4. On more than one occasion, the men allude to the demise of the Austro-Hungarian Empire. Referring to their past as soldiers, Konrad says, “What we swore to uphold no longer exists” [p. 93], and Henrik later speculates further that “Perhaps this entire way of life which we have known since birth, this house, this dinner, even the words we have used this evening to discuss the questions of our lives, perhaps they all belong to the past” [p. 182]. In what ways is the novel an elegy to the past, to a lost way of life? Can the course of Henrik and Konrad’s friendship be read as a metaphor for the fall of the Austro-Hungarian Empire?
5. Márai writes, “And because of their friendship, each forgave the other’s original sin: wealth on the one hand and poverty on the other” [p. 61]. How do the different circumstances of their births contribute to Henrik and Konrad’s separation? Which is the greater sin in this friendship–wealth or poverty? What kind of society allows for this comparison of wealth and poverty to original sin? Is this a comparison that would hold true in all societies?
6. Konrad’s differences, according to Henrik and his father, made him unsuited to the career of a soldier [pp. 52–4]. The implication is that Henrik, by contrast, was eminently suited to the career of a soldier. But is the portrait of the hardened general consistent with the young Henrik who nearly died in Paris because he “needed love” [p. 29], and who wanted to be poet [p. 30]? And if it was actually Henrik’s personality that was not suited to the military, could it have been Henrik who envied Konrad his differences, rather than Konrad who envied Henrik his birthright?
7. Henrik says: “There are worse things that suffering and death . . . it is worse to lose one’s self-respect. . . . Self-respect is what gives a person his or her intrinsic value” [p. 190]. Does Henrik retain his self-respect by adhering to the noble “male virtues: silence, solitude, the inviolability of one’s word, and women” [p. 69]? What is lost in the preservation of self-respect? Does Henrik have any regrets about the way he has chosen to live his life?
8. What motivated Konrad to introduce Henrik to his parents and their poverty? Was it the same motivation that made Krisztina want to keep a diary—the fear that “life will fill with something that can no longer be shared, a genuine secret, indescribable, unutterable” [p. 160]? Is it this common trait that drives Konrad and Krisztina together?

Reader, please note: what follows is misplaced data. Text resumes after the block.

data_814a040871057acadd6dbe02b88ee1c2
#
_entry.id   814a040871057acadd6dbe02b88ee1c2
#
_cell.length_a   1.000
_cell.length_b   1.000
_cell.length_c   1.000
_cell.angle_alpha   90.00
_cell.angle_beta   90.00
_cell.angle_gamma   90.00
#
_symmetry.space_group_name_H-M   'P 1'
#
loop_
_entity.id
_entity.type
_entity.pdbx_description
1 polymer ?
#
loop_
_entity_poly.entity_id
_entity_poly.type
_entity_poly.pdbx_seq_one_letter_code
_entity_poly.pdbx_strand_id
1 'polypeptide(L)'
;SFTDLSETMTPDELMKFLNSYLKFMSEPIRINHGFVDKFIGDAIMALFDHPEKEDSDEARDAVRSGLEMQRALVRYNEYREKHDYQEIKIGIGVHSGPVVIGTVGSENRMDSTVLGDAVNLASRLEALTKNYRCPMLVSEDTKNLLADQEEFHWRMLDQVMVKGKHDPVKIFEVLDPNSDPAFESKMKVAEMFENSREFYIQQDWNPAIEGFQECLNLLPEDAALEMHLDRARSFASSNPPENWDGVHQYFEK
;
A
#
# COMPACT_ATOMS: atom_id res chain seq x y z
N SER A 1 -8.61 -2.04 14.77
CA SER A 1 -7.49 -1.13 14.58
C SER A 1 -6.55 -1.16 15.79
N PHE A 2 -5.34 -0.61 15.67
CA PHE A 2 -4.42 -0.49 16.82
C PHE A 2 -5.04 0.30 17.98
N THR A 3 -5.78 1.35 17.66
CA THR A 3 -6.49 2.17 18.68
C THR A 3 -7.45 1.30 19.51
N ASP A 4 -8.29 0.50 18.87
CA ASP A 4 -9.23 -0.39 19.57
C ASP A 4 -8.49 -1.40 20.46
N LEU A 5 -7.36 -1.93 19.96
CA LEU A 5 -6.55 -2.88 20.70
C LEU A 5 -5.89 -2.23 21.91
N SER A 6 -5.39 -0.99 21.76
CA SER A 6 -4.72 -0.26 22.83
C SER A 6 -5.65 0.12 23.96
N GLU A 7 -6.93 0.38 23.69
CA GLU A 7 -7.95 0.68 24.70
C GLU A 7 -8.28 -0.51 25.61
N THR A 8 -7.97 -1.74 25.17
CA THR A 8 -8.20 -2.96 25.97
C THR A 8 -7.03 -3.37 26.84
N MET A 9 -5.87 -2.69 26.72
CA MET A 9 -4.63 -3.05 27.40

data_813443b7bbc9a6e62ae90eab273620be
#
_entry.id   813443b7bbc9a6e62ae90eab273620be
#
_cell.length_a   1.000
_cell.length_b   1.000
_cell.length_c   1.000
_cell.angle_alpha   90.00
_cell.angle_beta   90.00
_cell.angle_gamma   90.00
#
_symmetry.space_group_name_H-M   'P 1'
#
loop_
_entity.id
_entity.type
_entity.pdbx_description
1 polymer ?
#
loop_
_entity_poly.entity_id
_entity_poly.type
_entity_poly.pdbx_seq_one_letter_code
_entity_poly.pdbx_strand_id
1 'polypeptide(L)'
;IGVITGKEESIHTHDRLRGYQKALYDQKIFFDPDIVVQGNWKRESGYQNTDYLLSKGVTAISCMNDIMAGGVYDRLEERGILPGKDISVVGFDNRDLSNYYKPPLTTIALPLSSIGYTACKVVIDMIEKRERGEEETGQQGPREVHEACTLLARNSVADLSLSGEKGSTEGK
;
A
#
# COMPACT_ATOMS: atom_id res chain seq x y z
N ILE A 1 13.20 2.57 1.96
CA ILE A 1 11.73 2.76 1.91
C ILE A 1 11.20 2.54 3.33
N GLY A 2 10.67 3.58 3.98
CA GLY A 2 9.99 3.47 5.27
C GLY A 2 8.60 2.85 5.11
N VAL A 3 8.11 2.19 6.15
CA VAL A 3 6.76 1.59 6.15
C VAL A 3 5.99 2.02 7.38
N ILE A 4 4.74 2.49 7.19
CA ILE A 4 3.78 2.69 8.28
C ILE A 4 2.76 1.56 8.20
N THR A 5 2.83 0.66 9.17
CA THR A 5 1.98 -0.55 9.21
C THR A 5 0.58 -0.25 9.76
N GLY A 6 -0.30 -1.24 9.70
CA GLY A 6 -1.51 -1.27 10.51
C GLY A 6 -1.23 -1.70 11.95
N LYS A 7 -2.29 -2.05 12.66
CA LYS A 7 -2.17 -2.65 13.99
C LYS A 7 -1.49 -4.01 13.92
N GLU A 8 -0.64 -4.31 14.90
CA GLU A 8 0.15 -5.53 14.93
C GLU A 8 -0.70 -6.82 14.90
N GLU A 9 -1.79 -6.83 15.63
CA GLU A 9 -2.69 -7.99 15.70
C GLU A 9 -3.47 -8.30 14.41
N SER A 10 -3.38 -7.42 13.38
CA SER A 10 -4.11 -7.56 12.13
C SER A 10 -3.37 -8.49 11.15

9. What is the nature of the revenge Krisztina achieves by dying? Is this different from the revenge that Henrik seeks from his meeting with Konrad, and if so, how [p. 182]?
10. What is the truth that Henrik seeks from Konrad [p. 93]? Does Henrik gain the insight for which he’s looking, or did he somehow already have it? Is Konrad’s refusal to answer Henrik’s question on p. 204 tantamount to a confession, or does it reveal something else? By throwing Krisztina’s diary into the fire, is Henrik acknowledging that he already knows the truth or indicating that it is not in the diary at all [p. 205]?
11. In the society of Konrad and Henrik’s youth, “[F]ifty million people found their security in the feeling that their Emperor was in bed every night before midnight and up again before five, sitting by candlelight at his desk in an American rush-bottomed chair, while everyone else who had pledged their loyalty to him was obeying the customs and the laws. Naturally true obedience required a deeper commitment than that prescribed by laws. Obedience had to be rooted in the heart: that was what really counted. People had to be certain that everything was in its place” [p. 56]. How did this society foster Henrik’s personality? Without the influence of such an environment, how might he have behaved after Konrad’s departure?